Art comes in many different forms and as the technology world evolves, so does the world of art.
Digital art is art that is created with the aid of a computer. Although some critics may argue that art created on a computer is not real art as there can be infinite copies of a piece, it is widely accepted as art because creativity still has to be present.
Of course, computers are used to create art for commercial purposes, such as advertising and cartoon shows, but there are also a number of renowned pieces that have been created using the assistance of computers that can stand proud within any art gallery.
Joseph Nechvatal is an art theoretician who is renowned for this his Computer-assisted painting, often created using custom-made computer viruses.
Nechvatal’s work included ‘The Computer Virus Project,’ an artistic experiment that paired computer viruses and animation while he was an artist in-residence at the Louis Pasteur Atellier in Arbois between 1991 and 1993.
He then went on to collaborate with programmer Stephane Sikora in 2002 he created ‘Computer Virus II’ which drew inspiration from John Horton Conway and John von Neumann.
Another notable piece in the world of digital art is ‘Mona/Leo.’ Created by American artist, Lillian F. Schwartz, the piece used computers to manipulate the Mona Lisa and a self-portrait of Leonardo Da Vinci. The piece was created to highlight the facial similarity between the painting and Da Vinci’s self-portrait.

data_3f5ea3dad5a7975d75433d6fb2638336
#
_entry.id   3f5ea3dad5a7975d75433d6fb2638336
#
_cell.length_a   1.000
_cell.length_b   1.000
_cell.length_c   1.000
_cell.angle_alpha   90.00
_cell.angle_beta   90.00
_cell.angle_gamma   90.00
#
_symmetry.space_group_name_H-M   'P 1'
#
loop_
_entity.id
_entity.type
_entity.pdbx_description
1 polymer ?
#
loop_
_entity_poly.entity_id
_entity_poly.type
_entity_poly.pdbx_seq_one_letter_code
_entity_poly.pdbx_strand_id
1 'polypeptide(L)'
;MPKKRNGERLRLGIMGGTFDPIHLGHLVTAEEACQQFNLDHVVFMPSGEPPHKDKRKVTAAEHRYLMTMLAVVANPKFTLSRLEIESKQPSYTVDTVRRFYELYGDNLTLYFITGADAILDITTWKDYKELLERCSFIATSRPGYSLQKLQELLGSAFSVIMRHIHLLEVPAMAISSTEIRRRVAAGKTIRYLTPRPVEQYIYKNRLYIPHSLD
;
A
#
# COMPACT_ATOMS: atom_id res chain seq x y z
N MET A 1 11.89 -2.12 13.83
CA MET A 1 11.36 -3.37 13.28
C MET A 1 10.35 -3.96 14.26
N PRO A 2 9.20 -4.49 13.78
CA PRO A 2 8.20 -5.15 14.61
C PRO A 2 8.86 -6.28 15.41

A similar experiment undertaken by Schwartz was a 3D computer-generated model of Da Vinci’s famous ‘Last Supper’ piece. The model showed that the perspective lines match up with the refectory of Santa Maria delle Grazie in Milan, the location of the ‘Last Supper.’
Other works created by computer are the works of Michael Demers, an American born media artist and educator. His first piece was actually web-based, entitled ‘Color Field Paintings.’ Visitors would visit a website and be introduced to a series of web browsers, each assigned a different colour. The work is effectively a tribute to the style of abstract painting that was popular in America during the 1940s and 1950s.
A further tribute created by Demers was ‘The Ghost of Vannevar Bush Attacked My Server,’ which was a further browser-based piece that paid tribute to famous science administrator Vannevar Bush by displaying him using binary code.
Despite some resistance, digital art has become an accepted outlet for art and inspiration, allowing for more in-depth thought-provoking pieces that take inspiration from days of old, as well as more modern technological advancements.
Works aren’t just limited to a computer screen, as virtual reality and 3D printing becomes more prevalent, so does the art it inspires.
This allows artists to create masterpieces that can be explored in real-time, or a sculpture that can be designed on a computer and given life using a number of different materials, all with a click of a button.
While it may be quicker to produce a work of art in the modern age, it doesn’t mean it is any less inspiring when compared to the more mature counterparts.